Preventing Futures: Ray Bradbury and the Philosophy of Progress
Keesey, Kendyl Elizabeth
Area of Honors:
Bachelor of Arts
Vincent M Colapietro, Thesis Supervisor Lisa Ruth Sternlieb, Honors Advisor Dr. Richard Matthew Doyle, Faculty Reader
Ray Bradbury Philosophy Progress Philosophy of History The Illustrated Man Martian Chronicles World War II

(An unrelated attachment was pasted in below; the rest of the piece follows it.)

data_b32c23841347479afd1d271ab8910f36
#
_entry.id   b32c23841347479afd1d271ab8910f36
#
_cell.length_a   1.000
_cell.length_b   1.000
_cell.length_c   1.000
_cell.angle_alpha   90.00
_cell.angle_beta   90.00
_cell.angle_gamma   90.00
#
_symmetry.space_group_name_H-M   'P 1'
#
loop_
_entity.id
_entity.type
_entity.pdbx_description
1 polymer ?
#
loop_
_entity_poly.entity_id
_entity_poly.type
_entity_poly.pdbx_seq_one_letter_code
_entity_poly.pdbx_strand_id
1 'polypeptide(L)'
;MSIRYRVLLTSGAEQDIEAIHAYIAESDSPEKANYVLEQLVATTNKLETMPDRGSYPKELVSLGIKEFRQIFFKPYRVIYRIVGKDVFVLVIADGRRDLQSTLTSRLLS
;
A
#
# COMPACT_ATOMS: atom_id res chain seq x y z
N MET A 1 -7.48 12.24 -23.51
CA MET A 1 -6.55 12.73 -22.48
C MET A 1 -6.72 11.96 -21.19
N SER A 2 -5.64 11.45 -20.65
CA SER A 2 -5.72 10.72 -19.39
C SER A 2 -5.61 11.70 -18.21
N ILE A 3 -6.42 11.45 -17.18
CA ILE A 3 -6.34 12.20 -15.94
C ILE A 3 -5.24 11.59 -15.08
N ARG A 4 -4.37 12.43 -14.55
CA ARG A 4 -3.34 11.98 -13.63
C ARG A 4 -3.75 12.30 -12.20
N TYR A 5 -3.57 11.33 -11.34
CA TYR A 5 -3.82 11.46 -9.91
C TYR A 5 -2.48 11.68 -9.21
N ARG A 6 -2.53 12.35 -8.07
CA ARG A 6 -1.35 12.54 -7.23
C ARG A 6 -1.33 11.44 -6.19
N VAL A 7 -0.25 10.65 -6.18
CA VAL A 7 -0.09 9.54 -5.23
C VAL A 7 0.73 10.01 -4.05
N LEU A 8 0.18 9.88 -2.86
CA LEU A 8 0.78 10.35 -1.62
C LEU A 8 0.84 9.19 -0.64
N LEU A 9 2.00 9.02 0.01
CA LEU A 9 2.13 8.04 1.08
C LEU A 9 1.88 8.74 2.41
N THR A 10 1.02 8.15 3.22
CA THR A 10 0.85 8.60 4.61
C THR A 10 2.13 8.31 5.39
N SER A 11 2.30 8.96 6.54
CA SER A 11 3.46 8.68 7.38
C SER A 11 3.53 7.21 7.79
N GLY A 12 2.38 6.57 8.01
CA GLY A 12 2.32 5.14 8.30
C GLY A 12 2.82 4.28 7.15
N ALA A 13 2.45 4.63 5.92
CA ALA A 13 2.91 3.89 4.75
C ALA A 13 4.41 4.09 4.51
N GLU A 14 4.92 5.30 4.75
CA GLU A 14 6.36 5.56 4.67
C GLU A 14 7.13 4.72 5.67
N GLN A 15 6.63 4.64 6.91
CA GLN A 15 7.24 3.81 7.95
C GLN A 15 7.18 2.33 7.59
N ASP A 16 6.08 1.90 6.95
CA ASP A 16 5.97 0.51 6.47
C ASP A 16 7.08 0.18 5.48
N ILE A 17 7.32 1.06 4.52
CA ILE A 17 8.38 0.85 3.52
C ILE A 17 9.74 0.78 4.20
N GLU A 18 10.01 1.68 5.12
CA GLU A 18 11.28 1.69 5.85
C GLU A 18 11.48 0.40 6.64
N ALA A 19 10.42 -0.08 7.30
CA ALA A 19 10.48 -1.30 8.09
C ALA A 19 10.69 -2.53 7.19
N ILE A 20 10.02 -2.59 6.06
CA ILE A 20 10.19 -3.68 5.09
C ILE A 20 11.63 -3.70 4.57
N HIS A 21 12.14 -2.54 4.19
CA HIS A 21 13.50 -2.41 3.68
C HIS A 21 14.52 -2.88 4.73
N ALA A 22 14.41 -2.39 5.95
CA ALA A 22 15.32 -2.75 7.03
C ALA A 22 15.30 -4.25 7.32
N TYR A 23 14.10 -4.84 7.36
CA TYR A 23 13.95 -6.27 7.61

History, philosophy, and literature are closely related, and they often respond to each other. Historical events frequently prompt changes in both philosophy and in literary style. Whether or not these changes themselves form a pattern of progress according to a historical narrative is open to question, a question that this thesis takes up through literary texts This thesis will focus primarily on two topics: the idea of progress and the work of Ray Bradbury. The very idea of progress-or the idea that humankind has and will continue to improve indefinitely- emerged as the result of a specific set of historical circumstances and persisted until World War II. Afterwards, there was a fundamental attitude shift away from this idea and toward a distrust of innovation and progress. In this thesis, I will show that a similar philosophical arc takes place in the work of Ray Bradbury; his ideologies shift as a result of World War II in a similar way to many philosophers at the time. To what extent can Bradbury’s ideas actually influence this type of progress? Is this shift in Bradbury’s ideology an attempt at progress in itself?